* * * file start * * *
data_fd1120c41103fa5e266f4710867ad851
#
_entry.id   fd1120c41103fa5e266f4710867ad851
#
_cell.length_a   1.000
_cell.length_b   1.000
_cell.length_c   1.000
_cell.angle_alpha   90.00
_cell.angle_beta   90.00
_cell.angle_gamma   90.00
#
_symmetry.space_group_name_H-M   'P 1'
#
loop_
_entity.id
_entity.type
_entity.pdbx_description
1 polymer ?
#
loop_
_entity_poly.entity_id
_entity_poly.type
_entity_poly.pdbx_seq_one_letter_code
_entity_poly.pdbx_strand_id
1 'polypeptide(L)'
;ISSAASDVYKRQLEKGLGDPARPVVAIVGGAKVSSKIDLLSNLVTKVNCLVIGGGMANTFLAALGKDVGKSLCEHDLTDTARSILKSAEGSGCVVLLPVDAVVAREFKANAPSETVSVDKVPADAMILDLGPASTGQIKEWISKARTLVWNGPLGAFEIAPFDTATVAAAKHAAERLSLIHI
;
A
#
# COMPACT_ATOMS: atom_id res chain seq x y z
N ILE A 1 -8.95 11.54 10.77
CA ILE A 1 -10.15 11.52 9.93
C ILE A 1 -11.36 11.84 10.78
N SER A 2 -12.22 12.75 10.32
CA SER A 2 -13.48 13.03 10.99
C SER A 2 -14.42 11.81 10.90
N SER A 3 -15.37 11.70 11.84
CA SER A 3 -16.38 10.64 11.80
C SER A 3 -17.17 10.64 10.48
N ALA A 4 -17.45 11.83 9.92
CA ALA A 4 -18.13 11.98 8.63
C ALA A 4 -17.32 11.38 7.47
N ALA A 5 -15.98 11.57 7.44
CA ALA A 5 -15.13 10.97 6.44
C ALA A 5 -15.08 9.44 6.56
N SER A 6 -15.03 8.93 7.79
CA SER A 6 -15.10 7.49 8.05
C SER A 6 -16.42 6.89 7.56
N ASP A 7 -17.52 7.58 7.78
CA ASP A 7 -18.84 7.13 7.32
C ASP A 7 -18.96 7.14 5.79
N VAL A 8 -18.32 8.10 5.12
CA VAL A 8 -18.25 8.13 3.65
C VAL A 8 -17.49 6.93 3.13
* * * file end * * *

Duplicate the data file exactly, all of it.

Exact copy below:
data_fd1120c41103fa5e266f4710867ad851
#
_entry.id   fd1120c41103fa5e266f4710867ad851
#
_cell.length_a   1.000
_cell.length_b   1.000
_cell.length_c   1.000
_cell.angle_alpha   90.00
_cell.angle_beta   90.00
_cell.angle_gamma   90.00
#
_symmetry.space_group_name_H-M   'P 1'
#
loop_
_entity.id
_entity.type
_entity.pdbx_description
1 polymer ?
#
loop_
_entity_poly.entity_id
_entity_poly.type
_entity_poly.pdbx_seq_one_letter_code
_entity_poly.pdbx_strand_id
1 'polypeptide(L)'
;ISSAASDVYKRQLEKGLGDPARPVVAIVGGAKVSSKIDLLSNLVTKVNCLVIGGGMANTFLAALGKDVGKSLCEHDLTDTARSILKSAEGSGCVVLLPVDAVVAREFKANAPSETVSVDKVPADAMILDLGPASTGQIKEWISKARTLVWNGPLGAFEIAPFDTATVAAAKHAAERLSLIHI
;
A
#
# COMPACT_ATOMS: atom_id res chain seq x y z
N ILE A 1 -8.95 11.54 10.77
CA ILE A 1 -10.15 11.52 9.93
C ILE A 1 -11.36 11.84 10.78
N SER A 2 -12.22 12.75 10.32
CA SER A 2 -13.48 13.03 10.99
C SER A 2 -14.42 11.81 10.90
N SER A 3 -15.37 11.70 11.84
CA SER A 3 -16.38 10.64 11.80
C SER A 3 -17.17 10.64 10.48
N ALA A 4 -17.45 11.83 9.92
CA ALA A 4 -18.13 11.98 8.63
C ALA A 4 -17.32 11.38 7.47
N ALA A 5 -15.98 11.57 7.44
CA ALA A 5 -15.13 10.97 6.44
C ALA A 5 -15.08 9.44 6.56
N SER A 6 -15.03 8.93 7.79
CA SER A 6 -15.10 7.49 8.05
C SER A 6 -16.42 6.89 7.56
N ASP A 7 -17.52 7.58 7.78
CA ASP A 7 -18.84 7.13 7.32
C ASP A 7 -18.96 7.14 5.79
N VAL A 8 -18.32 8.10 5.12
CA VAL A 8 -18.25 8.13 3.65
C VAL A 8 -17.49 6.93 3.13